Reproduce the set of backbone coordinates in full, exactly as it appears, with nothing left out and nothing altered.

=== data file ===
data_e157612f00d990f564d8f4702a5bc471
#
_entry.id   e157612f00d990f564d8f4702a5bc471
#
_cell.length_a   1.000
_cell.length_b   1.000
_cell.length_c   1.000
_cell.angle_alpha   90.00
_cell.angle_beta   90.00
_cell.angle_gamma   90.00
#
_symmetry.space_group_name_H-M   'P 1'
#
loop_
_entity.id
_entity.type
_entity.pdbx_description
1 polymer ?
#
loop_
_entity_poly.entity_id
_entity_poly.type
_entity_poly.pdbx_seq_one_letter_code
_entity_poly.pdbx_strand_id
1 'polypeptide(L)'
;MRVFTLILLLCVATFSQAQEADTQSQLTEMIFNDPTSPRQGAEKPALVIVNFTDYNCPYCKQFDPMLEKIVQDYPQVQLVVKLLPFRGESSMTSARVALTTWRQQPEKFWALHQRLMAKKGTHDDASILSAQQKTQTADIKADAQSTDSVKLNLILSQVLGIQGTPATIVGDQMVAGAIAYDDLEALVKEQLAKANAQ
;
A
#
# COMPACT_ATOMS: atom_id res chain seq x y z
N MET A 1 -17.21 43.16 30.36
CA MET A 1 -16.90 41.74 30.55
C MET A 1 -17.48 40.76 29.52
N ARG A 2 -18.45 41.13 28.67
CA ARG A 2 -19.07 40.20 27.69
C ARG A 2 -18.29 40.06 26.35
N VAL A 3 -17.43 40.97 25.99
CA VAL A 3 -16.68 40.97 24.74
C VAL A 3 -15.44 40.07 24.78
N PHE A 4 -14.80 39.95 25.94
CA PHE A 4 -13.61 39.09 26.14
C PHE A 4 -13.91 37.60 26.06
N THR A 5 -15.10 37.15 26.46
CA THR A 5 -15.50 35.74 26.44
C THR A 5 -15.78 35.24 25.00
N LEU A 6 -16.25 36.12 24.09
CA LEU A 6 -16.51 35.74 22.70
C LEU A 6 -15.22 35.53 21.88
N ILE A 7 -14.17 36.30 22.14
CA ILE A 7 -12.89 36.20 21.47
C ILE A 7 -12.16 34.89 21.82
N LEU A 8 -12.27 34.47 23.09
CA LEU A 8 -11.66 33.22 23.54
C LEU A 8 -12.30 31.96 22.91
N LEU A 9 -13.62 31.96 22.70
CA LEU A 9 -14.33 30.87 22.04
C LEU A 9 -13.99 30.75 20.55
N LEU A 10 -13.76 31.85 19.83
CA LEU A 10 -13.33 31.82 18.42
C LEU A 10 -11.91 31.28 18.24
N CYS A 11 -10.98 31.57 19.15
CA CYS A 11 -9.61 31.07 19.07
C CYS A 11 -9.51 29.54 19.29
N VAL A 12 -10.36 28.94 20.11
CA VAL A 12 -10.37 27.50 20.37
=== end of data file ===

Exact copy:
data_e157612f00d990f564d8f4702a5bc471
#
_entry.id   e157612f00d990f564d8f4702a5bc471
#
_cell.length_a   1.000
_cell.length_b   1.000
_cell.length_c   1.000
_cell.angle_alpha   90.00
_cell.angle_beta   90.00
_cell.angle_gamma   90.00
#
_symmetry.space_group_name_H-M   'P 1'
#
loop_
_entity.id
_entity.type
_entity.pdbx_description
1 polymer ?
#
loop_
_entity_poly.entity_id
_entity_poly.type
_entity_poly.pdbx_seq_one_letter_code
_entity_poly.pdbx_strand_id
1 'polypeptide(L)'
;MRVFTLILLLCVATFSQAQEADTQSQLTEMIFNDPTSPRQGAEKPALVIVNFTDYNCPYCKQFDPMLEKIVQDYPQVQLVVKLLPFRGESSMTSARVALTTWRQQPEKFWALHQRLMAKKGTHDDASILSAQQKTQTADIKADAQSTDSVKLNLILSQVLGIQGTPATIVGDQMVAGAIAYDDLEALVKEQLAKANAQ
;
A
#
# COMPACT_ATOMS: atom_id res chain seq x y z
N MET A 1 -17.21 43.16 30.36
CA MET A 1 -16.90 41.74 30.55
C MET A 1 -17.48 40.76 29.52
N ARG A 2 -18.45 41.13 28.67
CA ARG A 2 -19.07 40.20 27.69
C ARG A 2 -18.29 40.06 26.35
N VAL A 3 -17.43 40.97 25.99
CA VAL A 3 -16.68 40.97 24.74
C VAL A 3 -15.44 40.07 24.78
N PHE A 4 -14.80 39.95 25.94
CA PHE A 4 -13.61 39.09 26.14
C PHE A 4 -13.91 37.60 26.06
N THR A 5 -15.10 37.15 26.46
CA THR A 5 -15.50 35.74 26.44
C THR A 5 -15.78 35.24 25.00
N LEU A 6 -16.25 36.12 24.09
CA LEU A 6 -16.51 35.74 22.70
C LEU A 6 -15.22 35.53 21.88
N ILE A 7 -14.17 36.30 22.14
CA ILE A 7 -12.89 36.20 21.47
C ILE A 7 -12.16 34.89 21.82
N LEU A 8 -12.27 34.47 23.09
CA LEU A 8 -11.66 33.22 23.54
C LEU A 8 -12.30 31.96 22.91
N LEU A 9 -13.62 31.96 22.70
CA LEU A 9 -14.33 30.87 22.04
C LEU A 9 -13.99 30.75 20.55
N LEU A 10 -13.76 31.85 19.83
CA LEU A 10 -13.33 31.82 18.42
C LEU A 10 -11.91 31.28 18.24
N CYS A 11 -10.98 31.57 19.15
CA CYS A 11 -9.61 31.07 19.07
C CYS A 11 -9.51 29.54 19.29
N VAL A 12 -10.36 28.94 20.11
CA VAL A 12 -10.37 27.50 20.37